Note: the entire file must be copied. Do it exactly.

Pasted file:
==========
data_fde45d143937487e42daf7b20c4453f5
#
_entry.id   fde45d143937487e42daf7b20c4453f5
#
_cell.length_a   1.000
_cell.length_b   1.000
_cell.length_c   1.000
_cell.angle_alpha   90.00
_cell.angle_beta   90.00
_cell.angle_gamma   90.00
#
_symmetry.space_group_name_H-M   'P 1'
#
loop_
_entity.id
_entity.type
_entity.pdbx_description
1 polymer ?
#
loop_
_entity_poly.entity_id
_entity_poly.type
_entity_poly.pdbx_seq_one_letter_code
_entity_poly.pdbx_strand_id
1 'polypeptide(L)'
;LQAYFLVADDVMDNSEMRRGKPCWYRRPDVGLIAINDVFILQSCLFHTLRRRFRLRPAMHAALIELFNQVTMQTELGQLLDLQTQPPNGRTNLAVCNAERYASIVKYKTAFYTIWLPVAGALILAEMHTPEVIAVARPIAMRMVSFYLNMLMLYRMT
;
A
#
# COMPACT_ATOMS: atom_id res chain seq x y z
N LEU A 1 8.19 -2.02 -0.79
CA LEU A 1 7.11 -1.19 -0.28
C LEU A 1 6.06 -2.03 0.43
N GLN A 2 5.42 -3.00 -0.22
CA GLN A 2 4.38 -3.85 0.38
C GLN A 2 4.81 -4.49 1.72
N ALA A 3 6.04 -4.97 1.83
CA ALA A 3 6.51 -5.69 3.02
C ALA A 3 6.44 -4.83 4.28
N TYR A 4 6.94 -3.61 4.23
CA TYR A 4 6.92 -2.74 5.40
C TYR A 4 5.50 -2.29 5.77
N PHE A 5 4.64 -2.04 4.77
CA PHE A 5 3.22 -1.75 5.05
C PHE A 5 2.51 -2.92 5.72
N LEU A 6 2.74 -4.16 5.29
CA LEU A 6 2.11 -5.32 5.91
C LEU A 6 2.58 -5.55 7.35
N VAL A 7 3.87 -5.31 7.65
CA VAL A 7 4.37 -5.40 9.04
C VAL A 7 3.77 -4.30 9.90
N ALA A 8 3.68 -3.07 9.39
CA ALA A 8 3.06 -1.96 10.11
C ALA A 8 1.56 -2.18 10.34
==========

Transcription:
data_fde45d143937487e42daf7b20c4453f5
#
_entry.id   fde45d143937487e42daf7b20c4453f5
#
_cell.length_a   1.000
_cell.length_b   1.000
_cell.length_c   1.000
_cell.angle_alpha   90.00
_cell.angle_beta   90.00
_cell.angle_gamma   90.00
#
_symmetry.space_group_name_H-M   'P 1'
#
loop_
_entity.id
_entity.type
_entity.pdbx_description
1 polymer ?
#
loop_
_entity_poly.entity_id
_entity_poly.type
_entity_poly.pdbx_seq_one_letter_code
_entity_poly.pdbx_strand_id
1 'polypeptide(L)'
;LQAYFLVADDVMDNSEMRRGKPCWYRRPDVGLIAINDVFILQSCLFHTLRRRFRLRPAMHAALIELFNQVTMQTELGQLLDLQTQPPNGRTNLAVCNAERYASIVKYKTAFYTIWLPVAGALILAEMHTPEVIAVARPIAMRMVSFYLNMLMLYRMT
;
A
#
# COMPACT_ATOMS: atom_id res chain seq x y z
N LEU A 1 8.19 -2.02 -0.79
CA LEU A 1 7.11 -1.19 -0.28
C LEU A 1 6.06 -2.03 0.43
N GLN A 2 5.42 -3.00 -0.22
CA GLN A 2 4.38 -3.85 0.38
C GLN A 2 4.81 -4.49 1.72
N ALA A 3 6.04 -4.97 1.83
CA ALA A 3 6.51 -5.69 3.02
C ALA A 3 6.44 -4.83 4.28
N TYR A 4 6.94 -3.61 4.23
CA TYR A 4 6.92 -2.74 5.40
C TYR A 4 5.50 -2.29 5.77
N PHE A 5 4.64 -2.04 4.77
CA PHE A 5 3.22 -1.75 5.05
C PHE A 5 2.51 -2.92 5.72
N LEU A 6 2.74 -4.16 5.29
CA LEU A 6 2.11 -5.32 5.91
C LEU A 6 2.58 -5.55 7.35
N VAL A 7 3.87 -5.31 7.65
CA VAL A 7 4.37 -5.40 9.04
C VAL A 7 3.77 -4.30 9.90
N ALA A 8 3.68 -3.07 9.39
CA ALA A 8 3.06 -1.96 10.11
C ALA A 8 1.56 -2.18 10.34